Also found in: Thesaurus, Encyclopedia, Wikipedia.


1. Music
a. A high-pitched woodwind instrument consisting of a slender tube closed at one end with keys and finger holes on the side and an opening near the closed end across which the breath is blown. Also called transverse flute.
b. Any of various similar reedless woodwind instruments, such as the recorder.
c. An organ stop whose flue pipe produces a flutelike tone.
a. Architecture A long, usually rounded groove incised as a decorative motif on the shaft of a column, for example.
b. A similar groove or furrow, as in a pleated ruffle of cloth or on a piece of furniture.
3. A tall narrow wineglass, often used for champagne.
v. flut·ed, flut·ing, flutes
1. Music To play (a tune) on a flute.
2. To produce in a flutelike tone.
3. To make flutes in (a column, for example).
1. Music To play a flute.
2. To sing, whistle, or speak with a flutelike tone.

[Middle English floute, from Old French flaute, from Old Provençal flaüt, perhaps a blend of flaujol, flageolet (from Vulgar Latin *flābeolum; see flageolet) and laut, lute; see lute1.]

flut′er n.
flut′ey, flut′y adj.
American Heritage® Dictionary of the English Language, Fifth Edition. Copyright © 2016 by Houghton Mifflin Harcourt Publishing Company. Published by Houghton Mifflin Harcourt Publishing Company. All rights reserved.


1. (Architecture) (esp of the shaft of a column) having flutes
2. sounding like a flute
Collins English Dictionary – Complete and Unabridged, 12th Edition 2014 © HarperCollins Publishers 1991, 1994, 1998, 2000, 2003, 2006, 2007, 2009, 2011, 2014


(ˈflu tɪd)

having grooves: a fluted column.
Random House Kernerman Webster's College Dictionary, © 2010 K Dictionaries Ltd. Copyright 2005, 1997, 1991 by Random House, Inc. All rights reserved.
ThesaurusAntonymsRelated WordsSynonymsLegend:


adjective grooved, channelled, furrowed, corrugated the fluted wooden post of the porch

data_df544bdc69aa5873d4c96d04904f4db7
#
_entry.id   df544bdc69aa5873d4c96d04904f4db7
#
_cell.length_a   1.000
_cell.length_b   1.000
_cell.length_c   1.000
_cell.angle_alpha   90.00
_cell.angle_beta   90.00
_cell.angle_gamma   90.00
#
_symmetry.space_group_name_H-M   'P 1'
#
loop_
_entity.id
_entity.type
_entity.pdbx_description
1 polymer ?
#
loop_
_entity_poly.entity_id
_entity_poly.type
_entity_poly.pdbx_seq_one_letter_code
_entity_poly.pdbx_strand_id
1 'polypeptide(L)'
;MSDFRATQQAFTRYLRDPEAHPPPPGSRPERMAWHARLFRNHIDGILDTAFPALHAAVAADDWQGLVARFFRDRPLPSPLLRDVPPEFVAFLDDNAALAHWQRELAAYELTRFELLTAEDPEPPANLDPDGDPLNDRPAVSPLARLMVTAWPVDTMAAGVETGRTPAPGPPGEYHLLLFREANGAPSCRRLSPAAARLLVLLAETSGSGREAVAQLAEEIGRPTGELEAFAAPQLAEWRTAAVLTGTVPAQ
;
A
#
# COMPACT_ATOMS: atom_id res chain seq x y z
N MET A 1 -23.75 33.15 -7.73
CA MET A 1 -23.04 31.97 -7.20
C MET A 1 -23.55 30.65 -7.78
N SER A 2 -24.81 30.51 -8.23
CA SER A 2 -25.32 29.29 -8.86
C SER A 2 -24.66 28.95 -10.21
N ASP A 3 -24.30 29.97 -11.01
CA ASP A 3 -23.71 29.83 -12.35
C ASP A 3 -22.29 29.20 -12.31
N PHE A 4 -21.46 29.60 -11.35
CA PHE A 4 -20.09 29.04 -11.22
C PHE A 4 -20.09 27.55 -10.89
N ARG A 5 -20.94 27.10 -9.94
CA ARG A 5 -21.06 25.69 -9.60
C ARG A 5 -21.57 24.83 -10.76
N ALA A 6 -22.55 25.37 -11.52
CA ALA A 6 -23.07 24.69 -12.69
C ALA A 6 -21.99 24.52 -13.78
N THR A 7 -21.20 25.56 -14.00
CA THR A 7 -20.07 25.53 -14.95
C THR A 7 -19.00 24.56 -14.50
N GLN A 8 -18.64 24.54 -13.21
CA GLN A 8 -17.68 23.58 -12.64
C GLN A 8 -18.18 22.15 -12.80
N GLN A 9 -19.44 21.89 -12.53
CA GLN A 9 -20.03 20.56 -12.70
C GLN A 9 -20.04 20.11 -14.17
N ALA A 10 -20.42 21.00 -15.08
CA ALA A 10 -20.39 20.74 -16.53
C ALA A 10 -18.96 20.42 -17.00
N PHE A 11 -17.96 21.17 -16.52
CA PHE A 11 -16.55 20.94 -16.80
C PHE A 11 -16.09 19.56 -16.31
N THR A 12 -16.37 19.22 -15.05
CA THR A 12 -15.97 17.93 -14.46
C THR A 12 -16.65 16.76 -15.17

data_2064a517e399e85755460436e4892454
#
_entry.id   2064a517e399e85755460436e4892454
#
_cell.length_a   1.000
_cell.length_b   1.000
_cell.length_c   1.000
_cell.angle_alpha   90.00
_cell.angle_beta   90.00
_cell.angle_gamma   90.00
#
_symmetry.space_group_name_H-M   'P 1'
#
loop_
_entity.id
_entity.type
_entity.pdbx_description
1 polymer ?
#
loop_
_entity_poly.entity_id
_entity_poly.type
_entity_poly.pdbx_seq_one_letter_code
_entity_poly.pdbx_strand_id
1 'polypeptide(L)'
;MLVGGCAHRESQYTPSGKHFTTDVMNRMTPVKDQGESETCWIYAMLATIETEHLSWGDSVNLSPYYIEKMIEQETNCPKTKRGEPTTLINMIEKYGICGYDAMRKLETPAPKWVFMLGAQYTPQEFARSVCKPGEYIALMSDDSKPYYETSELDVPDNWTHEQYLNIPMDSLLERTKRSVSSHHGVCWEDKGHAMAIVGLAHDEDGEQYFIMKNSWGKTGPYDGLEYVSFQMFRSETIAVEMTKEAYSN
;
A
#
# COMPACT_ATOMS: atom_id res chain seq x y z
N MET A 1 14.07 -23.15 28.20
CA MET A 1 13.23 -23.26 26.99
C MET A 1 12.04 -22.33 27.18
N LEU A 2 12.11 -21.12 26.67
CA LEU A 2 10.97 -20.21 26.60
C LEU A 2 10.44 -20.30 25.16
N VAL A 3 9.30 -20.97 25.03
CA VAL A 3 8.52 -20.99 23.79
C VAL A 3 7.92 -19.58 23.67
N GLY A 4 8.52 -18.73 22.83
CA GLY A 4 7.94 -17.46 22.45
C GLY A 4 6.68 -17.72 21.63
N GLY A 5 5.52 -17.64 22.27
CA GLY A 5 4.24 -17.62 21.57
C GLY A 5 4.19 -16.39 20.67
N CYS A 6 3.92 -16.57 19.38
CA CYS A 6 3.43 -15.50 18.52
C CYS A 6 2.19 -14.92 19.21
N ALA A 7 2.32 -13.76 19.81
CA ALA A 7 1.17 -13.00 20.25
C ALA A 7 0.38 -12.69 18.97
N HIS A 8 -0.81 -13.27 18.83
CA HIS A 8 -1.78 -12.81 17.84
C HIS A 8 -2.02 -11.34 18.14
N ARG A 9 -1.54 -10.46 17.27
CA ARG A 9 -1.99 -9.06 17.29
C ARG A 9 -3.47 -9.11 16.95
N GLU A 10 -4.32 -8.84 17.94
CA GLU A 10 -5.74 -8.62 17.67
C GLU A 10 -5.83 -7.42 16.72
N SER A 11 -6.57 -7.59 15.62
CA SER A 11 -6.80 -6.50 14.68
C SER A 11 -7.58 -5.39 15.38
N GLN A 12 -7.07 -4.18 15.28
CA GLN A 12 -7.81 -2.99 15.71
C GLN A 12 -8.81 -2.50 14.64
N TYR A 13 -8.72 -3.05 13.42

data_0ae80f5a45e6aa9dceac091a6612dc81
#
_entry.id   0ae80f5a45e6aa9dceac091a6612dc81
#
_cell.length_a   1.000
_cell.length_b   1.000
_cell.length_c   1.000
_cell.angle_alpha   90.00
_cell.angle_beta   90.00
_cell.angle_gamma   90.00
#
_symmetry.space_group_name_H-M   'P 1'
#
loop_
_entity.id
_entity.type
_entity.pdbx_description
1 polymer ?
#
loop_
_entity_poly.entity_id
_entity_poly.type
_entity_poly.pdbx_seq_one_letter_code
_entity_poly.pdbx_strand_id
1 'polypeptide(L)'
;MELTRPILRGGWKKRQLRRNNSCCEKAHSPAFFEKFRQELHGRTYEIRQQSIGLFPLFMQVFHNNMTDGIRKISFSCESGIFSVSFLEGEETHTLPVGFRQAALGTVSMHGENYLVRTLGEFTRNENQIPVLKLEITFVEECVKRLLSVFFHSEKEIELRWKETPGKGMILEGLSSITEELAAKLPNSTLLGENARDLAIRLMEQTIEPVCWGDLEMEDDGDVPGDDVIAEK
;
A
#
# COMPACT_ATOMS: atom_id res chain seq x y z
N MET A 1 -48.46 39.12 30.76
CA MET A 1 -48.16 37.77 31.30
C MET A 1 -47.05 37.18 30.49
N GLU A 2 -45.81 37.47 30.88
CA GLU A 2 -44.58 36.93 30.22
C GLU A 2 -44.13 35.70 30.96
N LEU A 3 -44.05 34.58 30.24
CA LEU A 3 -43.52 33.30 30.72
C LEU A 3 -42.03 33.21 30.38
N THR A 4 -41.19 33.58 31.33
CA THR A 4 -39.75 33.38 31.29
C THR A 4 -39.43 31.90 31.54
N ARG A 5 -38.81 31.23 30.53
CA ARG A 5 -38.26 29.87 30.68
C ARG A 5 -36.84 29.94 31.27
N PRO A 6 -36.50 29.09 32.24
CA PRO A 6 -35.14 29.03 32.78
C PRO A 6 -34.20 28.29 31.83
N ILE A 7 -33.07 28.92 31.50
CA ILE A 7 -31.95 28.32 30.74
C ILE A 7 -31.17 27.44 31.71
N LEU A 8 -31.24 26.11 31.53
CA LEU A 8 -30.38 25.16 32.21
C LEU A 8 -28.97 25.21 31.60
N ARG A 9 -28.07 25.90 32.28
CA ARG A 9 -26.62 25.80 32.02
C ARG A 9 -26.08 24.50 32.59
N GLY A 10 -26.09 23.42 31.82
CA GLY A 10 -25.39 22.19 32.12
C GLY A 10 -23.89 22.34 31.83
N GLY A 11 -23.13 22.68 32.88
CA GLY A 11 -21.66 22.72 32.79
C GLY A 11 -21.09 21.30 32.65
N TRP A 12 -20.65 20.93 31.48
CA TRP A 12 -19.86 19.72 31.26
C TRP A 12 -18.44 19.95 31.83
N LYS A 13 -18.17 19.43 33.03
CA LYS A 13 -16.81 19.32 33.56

Collins Thesaurus of the English Language – Complete and Unabridged 2nd Edition. 2002 © HarperCollins Publishers 1995, 2002


[ˈfluːtɪd] ADJ (Archit) → estriado, acanalado
Collins Spanish Dictionary - Complete and Unabridged 8th Edition 2005 © William Collins Sons & Co. Ltd. 1971, 1988 © HarperCollins Publishers 1992, 1993, 1996, 1997, 2000, 2003, 2005


adj column, pillarkanneliert; border, edgebogenförmig; fluted glass(Sekt)flöte f
Collins German Dictionary – Complete and Unabridged 7th Edition 2005. © William Collins Sons & Co. Ltd. 1980 © HarperCollins Publishers 1991, 1997, 1999, 2004, 2005, 2007
References in classic literature ?
A maid, in white fluted cap, offered the callers liqueur, coffee, or chocolate, as they might desire.
It was a large, double cottage, with a broad front veranda, whose round, fluted columns supported the sloping roof.
It is an airy and a beautiful structure, and each of its eight stories is encircled by fluted columns, some of marble and some of granite, with Corinthian capitals that were handsome when they were new.
It is more news that fluted pumpkin is a good blood tonic.
Sir, unfortunately it sounds as if you purchased a box of PolyCase's new Sport Utility Ammo rather than the load with the fluted ARX bullet.
As with other experiments, I started with a large sample of new button-rifled barrels from reputable custom manufacturers and sent half out to be fluted while building the others into temporary uppers.
A study was conducted to compare the growth and evaluation of some harvested parts of fluted pumpkin plants.
Corrugated cardboard is a paper-based material consisting of a fluted corrugated sheet and one or two flat linerboards.
The HDD Fluted Reamer by Ballantine has a compact design, which increases angle and reduces weight.
Unlike the previous generation of horizontally fluted BIB cartons, the 30ga1.
I stated something that I (and I suspect many of my colleagues as well), have said many times before: A fluted barrel is stiffer than a non-fluted one.